2. This brings us, then, to a consideration of the instructions.
The criticism of the plaintiff's first instruction is, that it ignores the essential facts in the case, to wit, the facts tending to establish the defense. If this instruction stood alone, and the theory of the defense had not been strongly and clearly brought out by defendant's instructions, defendant would have had just cause of complaint, but when all the instructions are read together, as they must be, it will be found there was no error: Owens v. Kansas City etc. R. R. Co., 95 Mo. 169; 6 Am. St. Rep. 39; First Nat. Bank v. Hatch, 98 Mo. 376; Spillane v. Missouri Pac. Ry. Co., 111 Mo. 564.
Nor was there any conflict between plaintiff's first and defendant's fourth. They were simply predicated upon different hypothetical views of the evidence.
3. Finally, it is insisted the court erred in defining "roadbed” in plaintiff's second instruction. As already stated, that instruction is in these words: “2. The term 'road bed' of a railroad means that part of the railroad company's right of way which is occupied by the ties and rails constituting the railroad track, and not the entire space included in such right of way, and in this case the ten feet of space mentioned in evidence between the tracks of the Hannibal & St. Joseph railroad, mentioned in evidence, is not a part of the roadbed of said railroad, within the meaning of the condition of the policy read in evidence.”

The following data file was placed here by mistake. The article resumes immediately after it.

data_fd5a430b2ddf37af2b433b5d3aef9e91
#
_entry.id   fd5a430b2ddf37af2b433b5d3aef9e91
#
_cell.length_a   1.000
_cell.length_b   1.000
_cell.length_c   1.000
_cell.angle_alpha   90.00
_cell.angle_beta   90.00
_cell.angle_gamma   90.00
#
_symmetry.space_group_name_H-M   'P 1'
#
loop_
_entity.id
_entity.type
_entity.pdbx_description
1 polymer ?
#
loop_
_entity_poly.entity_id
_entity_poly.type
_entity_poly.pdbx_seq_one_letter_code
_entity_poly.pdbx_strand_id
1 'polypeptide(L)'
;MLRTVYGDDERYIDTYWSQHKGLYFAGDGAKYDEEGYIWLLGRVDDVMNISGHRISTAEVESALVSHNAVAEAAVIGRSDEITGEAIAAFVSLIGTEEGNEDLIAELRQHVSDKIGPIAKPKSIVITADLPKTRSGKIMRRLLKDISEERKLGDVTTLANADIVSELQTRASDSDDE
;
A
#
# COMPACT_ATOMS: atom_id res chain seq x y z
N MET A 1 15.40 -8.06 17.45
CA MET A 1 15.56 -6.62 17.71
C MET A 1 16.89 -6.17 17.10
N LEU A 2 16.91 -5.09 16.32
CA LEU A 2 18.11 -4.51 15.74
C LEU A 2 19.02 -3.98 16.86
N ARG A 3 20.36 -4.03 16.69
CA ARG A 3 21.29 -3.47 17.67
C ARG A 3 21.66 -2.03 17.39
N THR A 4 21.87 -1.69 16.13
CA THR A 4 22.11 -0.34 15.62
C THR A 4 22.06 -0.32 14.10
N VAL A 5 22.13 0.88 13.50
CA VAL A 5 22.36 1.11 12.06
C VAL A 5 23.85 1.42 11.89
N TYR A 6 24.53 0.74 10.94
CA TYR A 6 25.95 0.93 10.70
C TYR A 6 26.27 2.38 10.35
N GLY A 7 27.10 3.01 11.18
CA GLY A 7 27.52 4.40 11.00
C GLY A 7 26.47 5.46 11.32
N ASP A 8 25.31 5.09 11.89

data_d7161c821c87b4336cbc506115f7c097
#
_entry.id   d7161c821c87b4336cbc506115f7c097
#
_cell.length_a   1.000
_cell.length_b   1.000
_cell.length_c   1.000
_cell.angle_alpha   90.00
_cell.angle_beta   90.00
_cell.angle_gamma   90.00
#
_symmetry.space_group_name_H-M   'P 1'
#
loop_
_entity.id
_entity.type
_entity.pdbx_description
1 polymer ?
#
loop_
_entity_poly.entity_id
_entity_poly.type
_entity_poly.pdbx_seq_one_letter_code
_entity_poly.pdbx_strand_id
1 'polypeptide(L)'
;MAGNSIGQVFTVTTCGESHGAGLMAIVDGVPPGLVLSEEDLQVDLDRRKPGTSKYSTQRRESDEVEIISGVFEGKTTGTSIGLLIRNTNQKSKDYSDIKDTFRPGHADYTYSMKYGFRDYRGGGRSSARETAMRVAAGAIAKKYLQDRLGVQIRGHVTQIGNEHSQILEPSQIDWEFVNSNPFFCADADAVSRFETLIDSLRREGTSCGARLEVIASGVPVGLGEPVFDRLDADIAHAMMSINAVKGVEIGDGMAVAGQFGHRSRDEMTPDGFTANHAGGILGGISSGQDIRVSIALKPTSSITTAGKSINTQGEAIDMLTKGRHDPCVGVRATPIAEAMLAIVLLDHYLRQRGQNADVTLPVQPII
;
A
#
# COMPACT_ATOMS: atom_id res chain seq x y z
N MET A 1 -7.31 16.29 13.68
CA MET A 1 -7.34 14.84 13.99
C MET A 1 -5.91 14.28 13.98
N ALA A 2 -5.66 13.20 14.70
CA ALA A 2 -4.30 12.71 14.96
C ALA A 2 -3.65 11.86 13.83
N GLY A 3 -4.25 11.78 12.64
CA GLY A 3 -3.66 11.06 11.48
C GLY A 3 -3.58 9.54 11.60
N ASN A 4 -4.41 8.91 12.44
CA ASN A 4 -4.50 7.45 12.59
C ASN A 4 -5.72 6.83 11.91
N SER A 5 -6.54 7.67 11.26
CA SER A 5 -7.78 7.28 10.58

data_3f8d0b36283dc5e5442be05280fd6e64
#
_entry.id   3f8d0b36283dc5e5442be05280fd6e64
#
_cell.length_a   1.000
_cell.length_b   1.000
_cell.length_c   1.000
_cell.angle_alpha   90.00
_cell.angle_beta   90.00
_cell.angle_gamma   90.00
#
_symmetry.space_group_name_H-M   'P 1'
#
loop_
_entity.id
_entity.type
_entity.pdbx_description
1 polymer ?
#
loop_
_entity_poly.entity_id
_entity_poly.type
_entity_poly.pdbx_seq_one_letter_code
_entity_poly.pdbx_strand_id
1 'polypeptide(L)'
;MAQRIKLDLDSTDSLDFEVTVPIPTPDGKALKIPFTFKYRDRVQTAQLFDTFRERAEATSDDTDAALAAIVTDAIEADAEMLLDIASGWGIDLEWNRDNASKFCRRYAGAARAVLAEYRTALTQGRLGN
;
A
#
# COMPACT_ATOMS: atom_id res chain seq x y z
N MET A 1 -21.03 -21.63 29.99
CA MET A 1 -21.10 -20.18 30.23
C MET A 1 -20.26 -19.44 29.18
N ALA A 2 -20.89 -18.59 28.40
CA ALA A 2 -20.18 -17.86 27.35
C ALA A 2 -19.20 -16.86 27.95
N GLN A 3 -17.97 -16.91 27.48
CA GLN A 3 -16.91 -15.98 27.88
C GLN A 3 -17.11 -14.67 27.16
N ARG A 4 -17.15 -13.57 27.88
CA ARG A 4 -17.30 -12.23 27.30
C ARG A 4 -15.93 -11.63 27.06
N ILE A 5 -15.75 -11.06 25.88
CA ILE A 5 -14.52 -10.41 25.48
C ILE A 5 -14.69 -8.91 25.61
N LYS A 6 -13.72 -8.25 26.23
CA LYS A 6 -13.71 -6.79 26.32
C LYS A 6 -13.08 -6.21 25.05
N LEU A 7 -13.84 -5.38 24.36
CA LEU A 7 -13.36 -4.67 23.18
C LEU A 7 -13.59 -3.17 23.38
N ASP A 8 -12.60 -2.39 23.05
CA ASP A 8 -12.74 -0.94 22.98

We are cited by counsel to the lexicographers for the definition of "roadbed," and to cases defining roadbeds for the purpose of taxation, but it seems to us these cases are not applicable here. The case of Piper 98 v. Mercantile etc. Assn., 161 Mass. 589, is pertinent, but we think is distinguishable from the case at bar in the facts.
There the evidence disclosed, beyond controversy, that the de ceased was walking longitudinally on the roadbed between the tracks of the railroad in front of the engine, and was struck and killed. The chief justice said: "The place where he was walking was not fitted up as a way; it was a part of the roadbed, and nothing more. That many people used it is immate rial.”
In this case, the evidence shows that the space between the main line of the Hannibal & St. Joseph railroad and the park was a well-beaten, level, and smooth walk, made of fine cindere beaten down, and the space between the main, or north, track and the passing track was of the uniform width of ten feet and of the same material as the walk between the park and the main track. Unlike the track in Piper v. Mercantile etc. Assn., 161 Mass. 589, the evidence showed it had been made smooth to walk on, and the most prudent person would not have hesitated to have walked along said space, because there would be no danger from passing trains.